Columbia University and Clinical Trials: In Thy Light Shall We See the Light

Sep 13, 2019 | Clinical Trials Reporting, Clinical Trials Transparency

The concept of business, technology, the Internet and the network. A young entrepreneur working on a virtual screen of the future and sees the inscription: Clinical trial

Columbia University, the oldest academic institution in New York and the fifth oldest in the United States. The institution’s clinical research has an impact and reaches worldwide. With $800 million in externally funded research, over 200 research centers and institutes coupled with about 400 new inventions per year, not to mention over 600 patents, Columbia research means serious business. On its official seal is the Latin motto In Lumine Tuo videbimus lumen (in Thy light shall we see the light). These are important words with forceful connotation when it comes to responsibility and accountability. Columbia University hasn’t lived up to their motto nor its clinical trial reporting requirements for fair and transparent reporting. A Columbia graduate student in pathology and cell biology recently discussed this topic in the Columbia Spectator. He noted that a recent study from UAEM and TranspariMED found that Columbia only reported on the results of 17% of their clinical trials. The Food and Drug Administration Amendments Act requires universities to submit results to a public registry within 12 months post completion of a clinical trial. Columbia’s ranking in the nation for reporting of clinical trial results: second-worst in the nation.

TrialSite News appreciates the stance this author, a recent graduate of the Graduate School of Arts and Sciences at Columbia University. The author is currently pursuing a postdoctoral fellowship at New York University Langone Health. Clearly, Columbia is doing a great job of educating its students. How about going to the next level of clinical research contribution by opening up.

Consequences of Limited Transparency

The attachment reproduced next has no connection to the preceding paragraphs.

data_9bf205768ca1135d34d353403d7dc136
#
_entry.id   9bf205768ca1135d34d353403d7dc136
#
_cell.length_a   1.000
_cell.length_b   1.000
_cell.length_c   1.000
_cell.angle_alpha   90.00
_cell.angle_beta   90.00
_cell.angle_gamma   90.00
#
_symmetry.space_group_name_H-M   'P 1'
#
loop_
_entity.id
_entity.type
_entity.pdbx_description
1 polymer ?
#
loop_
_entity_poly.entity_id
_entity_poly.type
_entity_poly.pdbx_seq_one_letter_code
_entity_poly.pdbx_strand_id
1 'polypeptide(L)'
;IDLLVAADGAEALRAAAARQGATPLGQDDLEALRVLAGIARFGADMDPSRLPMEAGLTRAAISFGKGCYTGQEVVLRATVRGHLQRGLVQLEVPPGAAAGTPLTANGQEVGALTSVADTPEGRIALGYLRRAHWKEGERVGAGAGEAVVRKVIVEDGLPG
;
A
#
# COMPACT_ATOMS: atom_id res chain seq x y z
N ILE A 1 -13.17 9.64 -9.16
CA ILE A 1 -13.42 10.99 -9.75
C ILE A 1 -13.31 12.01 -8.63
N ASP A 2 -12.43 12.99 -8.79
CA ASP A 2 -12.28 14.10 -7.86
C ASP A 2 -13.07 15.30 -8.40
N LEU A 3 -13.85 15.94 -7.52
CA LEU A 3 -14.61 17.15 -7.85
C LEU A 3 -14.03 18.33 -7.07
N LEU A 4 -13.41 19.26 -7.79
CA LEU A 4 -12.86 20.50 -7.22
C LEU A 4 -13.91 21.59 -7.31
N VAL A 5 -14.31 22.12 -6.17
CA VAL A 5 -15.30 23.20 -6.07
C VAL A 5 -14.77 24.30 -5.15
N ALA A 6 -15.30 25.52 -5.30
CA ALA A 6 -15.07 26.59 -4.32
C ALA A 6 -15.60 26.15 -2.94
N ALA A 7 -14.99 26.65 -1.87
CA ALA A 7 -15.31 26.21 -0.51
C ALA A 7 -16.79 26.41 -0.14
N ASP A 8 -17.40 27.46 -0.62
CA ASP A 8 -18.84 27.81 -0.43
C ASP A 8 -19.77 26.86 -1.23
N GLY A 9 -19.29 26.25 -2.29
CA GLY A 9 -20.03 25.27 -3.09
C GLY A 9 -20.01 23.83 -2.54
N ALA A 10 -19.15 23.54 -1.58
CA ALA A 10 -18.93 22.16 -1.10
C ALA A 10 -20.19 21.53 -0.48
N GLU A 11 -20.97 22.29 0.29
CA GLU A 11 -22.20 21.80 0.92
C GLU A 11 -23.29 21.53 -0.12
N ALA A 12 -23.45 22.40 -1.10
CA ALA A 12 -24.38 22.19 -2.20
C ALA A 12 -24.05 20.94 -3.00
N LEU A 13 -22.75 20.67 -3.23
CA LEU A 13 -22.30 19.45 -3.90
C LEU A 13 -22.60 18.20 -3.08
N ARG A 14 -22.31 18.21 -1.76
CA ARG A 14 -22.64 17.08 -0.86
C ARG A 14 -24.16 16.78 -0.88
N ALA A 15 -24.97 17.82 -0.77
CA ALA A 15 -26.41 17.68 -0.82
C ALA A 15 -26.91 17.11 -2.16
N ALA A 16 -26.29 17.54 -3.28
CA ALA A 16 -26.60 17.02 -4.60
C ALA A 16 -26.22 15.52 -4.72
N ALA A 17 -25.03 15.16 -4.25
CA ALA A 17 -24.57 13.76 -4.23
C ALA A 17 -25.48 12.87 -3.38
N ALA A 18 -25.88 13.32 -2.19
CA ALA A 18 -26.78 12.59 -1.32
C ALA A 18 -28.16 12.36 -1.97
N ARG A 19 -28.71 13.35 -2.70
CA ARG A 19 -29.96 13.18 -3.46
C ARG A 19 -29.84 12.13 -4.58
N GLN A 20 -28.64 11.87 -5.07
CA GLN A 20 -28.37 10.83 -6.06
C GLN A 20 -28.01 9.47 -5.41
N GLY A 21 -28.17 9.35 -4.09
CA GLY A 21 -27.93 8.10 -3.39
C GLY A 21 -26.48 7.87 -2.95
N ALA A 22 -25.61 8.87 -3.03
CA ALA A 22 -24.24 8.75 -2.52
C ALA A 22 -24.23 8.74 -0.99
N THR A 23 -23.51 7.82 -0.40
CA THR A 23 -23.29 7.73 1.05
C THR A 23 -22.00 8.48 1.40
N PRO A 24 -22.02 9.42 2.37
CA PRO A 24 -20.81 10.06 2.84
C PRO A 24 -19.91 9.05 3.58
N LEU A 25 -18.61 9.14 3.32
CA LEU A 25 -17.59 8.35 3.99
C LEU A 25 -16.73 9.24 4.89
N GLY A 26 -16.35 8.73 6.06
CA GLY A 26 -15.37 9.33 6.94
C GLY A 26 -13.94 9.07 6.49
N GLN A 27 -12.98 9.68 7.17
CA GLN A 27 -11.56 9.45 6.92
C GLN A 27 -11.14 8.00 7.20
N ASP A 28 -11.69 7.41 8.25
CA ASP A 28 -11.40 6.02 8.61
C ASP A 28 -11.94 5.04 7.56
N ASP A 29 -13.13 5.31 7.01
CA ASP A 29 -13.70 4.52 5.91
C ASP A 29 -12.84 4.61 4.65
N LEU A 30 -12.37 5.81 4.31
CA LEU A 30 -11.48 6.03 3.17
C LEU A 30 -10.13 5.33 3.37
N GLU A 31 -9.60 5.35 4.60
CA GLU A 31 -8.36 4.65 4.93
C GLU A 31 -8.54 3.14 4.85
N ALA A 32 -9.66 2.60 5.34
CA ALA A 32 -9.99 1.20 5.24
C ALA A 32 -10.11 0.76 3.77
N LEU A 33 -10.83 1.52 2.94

The author notes that consequences for not reporting clinical trial results are significant—from the potential to slow down innovation by duplicating research to the potential of jeopardizing patients’ well being from suppression of negative results. The author notes, rightly, that this isn’t just a theoretical topic. In the case of from the University of Indiana, serves as an example when adverse side effects led to clinical trial termination yet the sponsor withheld the data from the public and only years later did the FDA declare Avastin unsuitable to treat breast cancer.

Columbia Published More Results Post Study

After the UAEM and TranspariMED, clinical trial results disclosure report hit the press and went viral (e.g. via Nature and STAT News) Columbia then started retroactively releasing results from some studies. The author, while acknowledging the gesture, wonders whether they would have done this if the press hadn’t started making noise about major academic medical centers not following the law.

Clinical Trials Transparency

The author notes that the clinical trials transparency report is part of UAEM’s larger campaign pressing universities to join in with the World Health Organization’s Joint Statement on Public Disclosure of Results from Clinical Trials. Prominent organizations such as The Bill and Melinda Gates Foundation, the Wellcome Trust, Médecins Sans Frontières and others have all signed on. Not one university has done so yet.


Pin It on Pinterest